reviewed by Gail Byrd
In the 1940s a pair of female detectives was an oddity. Add to that the senior member of the pair is battling Multiple Sclerosis and the junior member is a refugee from the circus and you have the beginnings of the Pentecost and Parker Detective team, and what a team they make.
Pentecost is a brilliant detective with an uncanny ability to separate truth from fiction when questioning people. She could have made a living as a fortune teller if she had been the one from the circus, she is that good at digging out information. As for Willowjean Parker, the younger member of the pair, her time in the circus was well spent. She developed an array of physical talents that are more than useful when she is tracking criminals who think nothing of inflicting bodily harm.
Murder Under Her Skin is the second in the Pentecost and Parker Mystery Series by Stephen Spotswood, a series that is uniquely hardboiled, considering the gender of the detectives, with just enough wry humor to keep it from becoming too heavy-handed. The mystery starts when people from Willowjean’s old life in the circus need the services she and her boss have cultivated in her new life as chief investigator for the Pentecost and Parker Agency. While Willowjean isn’t sure she likes the idea of the two separate lives becoming better acquainted, she’s equally sure her old friend and mentor, the knife throwing Kalishenko, couldn’t possibly have murdered their mutual circus member, Ruby, The Tattooed Lady. However, Kalishinko is in jail in a small town in North Carolina and Willowjean, along with Ms. Pentecost, heed the call for help.
Spotswood weaves the life and unique world of the circus in and out of the story with a deft hand. Willowjean is certain Ruby was murdered by someone local as circus people consider each other family and no one in the family would murder anyone else. Would they? As the investigation continues schisms in the family condition appear. Why is Mysterio the Magician so certain he saw Kalishinko in the area where Ruby was murdered shortly before her body was found? What is the magician’s assistant’s agenda and why does she seem to hold herself apart? Why does someone try to burn down a section of Sideshow Alley and almost kill Ray, the snake handler in the process? Most troubling, what about the things that were found in Ruby’s trailer and removed by someone before the police could conduct their search?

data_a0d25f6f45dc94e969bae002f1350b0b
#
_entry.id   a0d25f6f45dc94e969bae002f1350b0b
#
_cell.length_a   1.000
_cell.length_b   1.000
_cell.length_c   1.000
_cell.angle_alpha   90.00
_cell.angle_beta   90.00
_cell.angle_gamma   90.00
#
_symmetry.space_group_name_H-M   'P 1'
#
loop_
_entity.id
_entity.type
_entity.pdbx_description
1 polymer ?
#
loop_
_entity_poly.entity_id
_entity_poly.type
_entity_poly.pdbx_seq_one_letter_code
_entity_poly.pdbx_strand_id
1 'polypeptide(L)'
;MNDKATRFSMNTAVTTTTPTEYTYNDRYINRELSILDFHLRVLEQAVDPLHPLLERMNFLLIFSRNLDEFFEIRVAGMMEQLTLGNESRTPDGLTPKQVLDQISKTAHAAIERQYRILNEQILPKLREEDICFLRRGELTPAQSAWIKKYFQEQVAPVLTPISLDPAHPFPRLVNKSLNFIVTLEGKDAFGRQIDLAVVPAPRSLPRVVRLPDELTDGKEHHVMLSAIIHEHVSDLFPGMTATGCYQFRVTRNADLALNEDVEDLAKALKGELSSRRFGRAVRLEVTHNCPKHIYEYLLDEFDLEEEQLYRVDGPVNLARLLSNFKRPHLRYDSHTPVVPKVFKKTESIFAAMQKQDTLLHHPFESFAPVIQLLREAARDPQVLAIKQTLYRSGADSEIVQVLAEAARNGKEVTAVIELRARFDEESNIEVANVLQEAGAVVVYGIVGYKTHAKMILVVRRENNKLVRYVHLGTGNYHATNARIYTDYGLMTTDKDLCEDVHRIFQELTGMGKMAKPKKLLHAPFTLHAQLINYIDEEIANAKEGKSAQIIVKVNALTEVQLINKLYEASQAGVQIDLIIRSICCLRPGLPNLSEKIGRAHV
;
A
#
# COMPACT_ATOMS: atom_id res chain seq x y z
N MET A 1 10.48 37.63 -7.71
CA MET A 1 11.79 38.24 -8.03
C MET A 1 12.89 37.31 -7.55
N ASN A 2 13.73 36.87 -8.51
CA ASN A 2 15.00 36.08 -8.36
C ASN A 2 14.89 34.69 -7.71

The circus is not the only place where suspects abound. In the small North Carolina town where Ruby was raised there is her old flame, now home from WWII, missing a limb and sporting shrapnel scars. He probably isn’t the killer, but he is in the mix somehow. Then there’s his family, all members of the independent church in town, who must have seen Ruby as a sinner of the worst kind. In addition to the suspects, there are numerous characters who have good depth and provide excellent additions to the main story. Each one is well developed, no matter how briefly they appear in the book.
While the reader has ample opportunity to solve the mystery along with Pentecost and Parker, they may get so wrapped up in the story they decide not to worry about it and just enjoy the book. For those who are wanting to try their hand at detective work, be aware that Spotswood does an excellent job of verbal sleight of hand, drawing your attention in one direction while dangling the truth just under your nose. Either way, it’s a fair bet you will enjoy this book and the continuation of the series.
This mystery stands alone, and it is not necessary to have read the first one to thoroughly enjoy this book or to understand the relationship between Pentecost and Parker. There are some references to the first book which may pique your interest and have you going back to read it as well both because it is another good mystery and because it gives more insight into Pentecost and Parker.
Doubleday books provided me with an advance copy of the book for this review. The opinions stated here are completely my own.
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